The femur has a posterior trochantor and the fibula does not reach the tarsus. The astragalus and calcaneum are unfused to each other and the tibia. The ascending process is high (154% of astragalocalcanear transverse width) and arises laterally. The metatarsus is fused proximally, with metatarsal V present. The hallux is said to be reversed, but the phalanges are all disarticulated, making me wonder how they determined this. The second ungual is said to be enlarged, "as in Archaeopteryx and Rahonavis", but Archaeopteryx lacks this character. I do see an ungual perhaps 20% larger than the others that looks rather like a sickle claw.
Despite the fact feathers were found with BPM 1 3-13, Longipteryx and Yixianornis from the type locality, no feathers were preserved with Jeholornis.
Over 50 rounded seeds (8-10 mm) were found in the stomach position. They are referred to Carpolithus.


How is this specimen important in combating ABSRD?
The tail is not deinonychosaur-like enough to matter. The pubis being only slightly opisthopubic might be good, though it seems disarticulated and ABSRDists have ignored better evidence from Archaeopteryx for years. The most important feature may be the ascending process, which very clearly arises from the astragalus, while ABSRDists claim birds' is associated with the calcaneum (and is thus a non-homologous feature they call the pretibial bone). This should quash that theory, if Feduccia et al. are even taken seriously by anyone anymore.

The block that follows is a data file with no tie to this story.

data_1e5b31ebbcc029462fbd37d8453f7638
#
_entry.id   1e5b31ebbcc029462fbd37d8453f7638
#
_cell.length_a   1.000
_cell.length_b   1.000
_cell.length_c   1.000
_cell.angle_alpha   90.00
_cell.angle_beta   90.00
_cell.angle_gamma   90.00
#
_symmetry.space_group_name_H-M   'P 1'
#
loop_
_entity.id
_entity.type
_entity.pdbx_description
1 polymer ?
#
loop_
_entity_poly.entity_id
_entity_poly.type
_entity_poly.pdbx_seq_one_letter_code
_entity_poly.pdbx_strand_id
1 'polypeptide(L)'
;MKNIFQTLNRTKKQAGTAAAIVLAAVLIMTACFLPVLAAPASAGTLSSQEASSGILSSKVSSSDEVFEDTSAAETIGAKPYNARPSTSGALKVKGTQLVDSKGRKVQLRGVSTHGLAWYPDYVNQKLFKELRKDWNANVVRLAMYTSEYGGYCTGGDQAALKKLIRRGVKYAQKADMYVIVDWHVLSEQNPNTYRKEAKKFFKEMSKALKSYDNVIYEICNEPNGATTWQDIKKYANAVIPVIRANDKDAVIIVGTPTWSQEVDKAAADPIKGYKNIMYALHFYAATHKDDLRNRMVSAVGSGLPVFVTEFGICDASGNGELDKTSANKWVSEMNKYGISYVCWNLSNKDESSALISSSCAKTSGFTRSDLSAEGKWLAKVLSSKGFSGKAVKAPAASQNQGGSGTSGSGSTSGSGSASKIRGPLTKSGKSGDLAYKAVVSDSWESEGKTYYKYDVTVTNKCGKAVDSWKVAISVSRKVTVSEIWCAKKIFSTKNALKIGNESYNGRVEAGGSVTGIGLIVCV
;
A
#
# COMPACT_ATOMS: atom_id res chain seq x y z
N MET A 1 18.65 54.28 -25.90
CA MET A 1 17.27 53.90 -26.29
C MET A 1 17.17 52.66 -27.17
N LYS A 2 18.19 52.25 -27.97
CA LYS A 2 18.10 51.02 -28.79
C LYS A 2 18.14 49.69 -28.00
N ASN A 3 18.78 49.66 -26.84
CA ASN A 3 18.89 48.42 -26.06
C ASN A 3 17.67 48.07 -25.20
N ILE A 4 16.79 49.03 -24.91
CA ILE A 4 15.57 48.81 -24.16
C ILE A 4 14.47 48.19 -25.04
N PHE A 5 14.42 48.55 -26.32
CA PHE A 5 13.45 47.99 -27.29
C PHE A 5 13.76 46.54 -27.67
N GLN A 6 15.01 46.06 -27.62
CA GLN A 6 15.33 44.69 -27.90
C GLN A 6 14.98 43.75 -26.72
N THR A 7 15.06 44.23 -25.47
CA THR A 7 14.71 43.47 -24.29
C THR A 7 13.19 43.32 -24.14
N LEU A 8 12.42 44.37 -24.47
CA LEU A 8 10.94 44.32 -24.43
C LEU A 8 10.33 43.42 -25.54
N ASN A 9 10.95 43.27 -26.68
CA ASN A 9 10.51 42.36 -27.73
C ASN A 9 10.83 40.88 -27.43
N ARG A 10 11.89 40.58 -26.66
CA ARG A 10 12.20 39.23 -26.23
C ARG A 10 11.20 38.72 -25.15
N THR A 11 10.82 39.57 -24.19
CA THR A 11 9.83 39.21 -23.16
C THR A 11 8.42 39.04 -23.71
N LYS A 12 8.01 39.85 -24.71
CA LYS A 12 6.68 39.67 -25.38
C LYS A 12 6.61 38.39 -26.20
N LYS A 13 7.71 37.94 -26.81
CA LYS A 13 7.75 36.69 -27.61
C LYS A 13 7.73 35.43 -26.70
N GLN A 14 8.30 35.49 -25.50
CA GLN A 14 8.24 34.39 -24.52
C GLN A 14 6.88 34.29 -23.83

What's Jeholornis related to?
A good question. Zhou and Zhang added it and Rahonavis to Norell and Clarke's Apsaravis matrix, and deleted hesperornithiformes for some reason. Doing the latter amusingly made pygostylians primitively toothless, with Gobipteryx as the most basal enantiornithine because of this. Jeholornis came out in a trichotomy with Rahonavis and Sapeornis+pygostylians. As this study did not include Yandangornis, Protopteryx, Jibeinia or several other important taxa, this result should be viewed with caution.
Judging by some quick comparisons, it's more derived than Archaeopteryx based on the semi-heterocoelous cervicals, less than twenty-three caudals, less than eight caudals with transverse processes, elongate lateral sternal processes, more elongate coracoid, scapulacoracoid joint mobile, proximally fused metacarpus, manual digit I shorter than metacarpal II, flattened manual phalanx II-1, fibula does not contact tarsus. More primitive characters are- no lateral dorsal fossae (also in Sapeornis), distal caudal prezygopophyses not reduced. It shares the mobile scapulocoracoid joint and fibula that does not contact the tarsus with Rahonavis, as well as the sickle claw (though that is probably symplesiomorphic). The elongate proximal caudals and universally dorsoventrally compressed chevrons are shared with Microraptor. Compared to Yandangornis, it is more derived in having semi-heterocoelous cervicals. The two genera share several characters- toothless maxilla, maxilla reduced in size compared to premaxilla, less than six caudals with transverse processes, elongation of caudal centra to over three times centrum height starts at at least fifth vertebrae, fibula does not reach tarsus. I very provisionally refer Jeholornis to the Yandangornithidae until my coelurosaur analysis is completed.


Mickey Mortimer

-- Jeff Hecht, science & technology writer jeff@jeffhecht.com; http://www.jeffhecht.com Boston Correspondent: New Scientist magazine Contributing Editor: Laser Focus World, WDM Solutions 525 Auburn St., Auburndale, MA 02466 USA v. 617-965-3834; fax 617-332-4760